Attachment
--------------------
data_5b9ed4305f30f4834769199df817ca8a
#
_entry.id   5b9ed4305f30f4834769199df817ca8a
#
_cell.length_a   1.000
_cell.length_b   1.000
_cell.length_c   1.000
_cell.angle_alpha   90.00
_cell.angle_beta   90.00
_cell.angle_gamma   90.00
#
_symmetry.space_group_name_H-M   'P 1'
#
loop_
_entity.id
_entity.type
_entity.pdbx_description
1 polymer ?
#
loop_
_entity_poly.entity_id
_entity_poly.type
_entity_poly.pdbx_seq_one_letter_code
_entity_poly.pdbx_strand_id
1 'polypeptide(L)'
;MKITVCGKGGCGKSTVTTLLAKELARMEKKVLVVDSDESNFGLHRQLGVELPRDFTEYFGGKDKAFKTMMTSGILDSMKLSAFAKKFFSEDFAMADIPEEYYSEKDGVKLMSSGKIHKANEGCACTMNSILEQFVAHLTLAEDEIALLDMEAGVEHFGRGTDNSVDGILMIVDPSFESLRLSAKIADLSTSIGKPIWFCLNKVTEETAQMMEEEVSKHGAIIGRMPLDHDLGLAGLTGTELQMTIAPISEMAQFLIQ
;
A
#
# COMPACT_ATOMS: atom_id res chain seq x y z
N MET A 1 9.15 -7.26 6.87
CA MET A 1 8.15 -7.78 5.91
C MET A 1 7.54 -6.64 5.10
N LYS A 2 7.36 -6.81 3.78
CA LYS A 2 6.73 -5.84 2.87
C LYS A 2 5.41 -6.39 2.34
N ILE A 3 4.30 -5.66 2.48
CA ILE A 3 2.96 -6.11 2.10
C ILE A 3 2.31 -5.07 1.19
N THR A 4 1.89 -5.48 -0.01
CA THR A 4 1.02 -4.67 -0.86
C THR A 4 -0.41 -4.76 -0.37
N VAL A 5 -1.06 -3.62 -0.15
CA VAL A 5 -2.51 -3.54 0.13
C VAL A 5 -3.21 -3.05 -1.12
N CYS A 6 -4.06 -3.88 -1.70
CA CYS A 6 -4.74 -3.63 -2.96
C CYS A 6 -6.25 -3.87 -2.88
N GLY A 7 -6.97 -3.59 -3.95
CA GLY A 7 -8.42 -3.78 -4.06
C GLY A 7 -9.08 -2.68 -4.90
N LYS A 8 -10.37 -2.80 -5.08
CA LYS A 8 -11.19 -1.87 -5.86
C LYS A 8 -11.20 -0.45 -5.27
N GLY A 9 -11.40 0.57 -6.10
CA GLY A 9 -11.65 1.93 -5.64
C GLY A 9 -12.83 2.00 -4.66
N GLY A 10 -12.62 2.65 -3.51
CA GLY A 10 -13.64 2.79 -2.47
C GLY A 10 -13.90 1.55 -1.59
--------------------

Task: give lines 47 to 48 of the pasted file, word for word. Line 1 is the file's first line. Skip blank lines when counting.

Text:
CA CYS A 6 -4.74 -3.63 -2.96
C CYS A 6 -6.25 -3.87 -2.88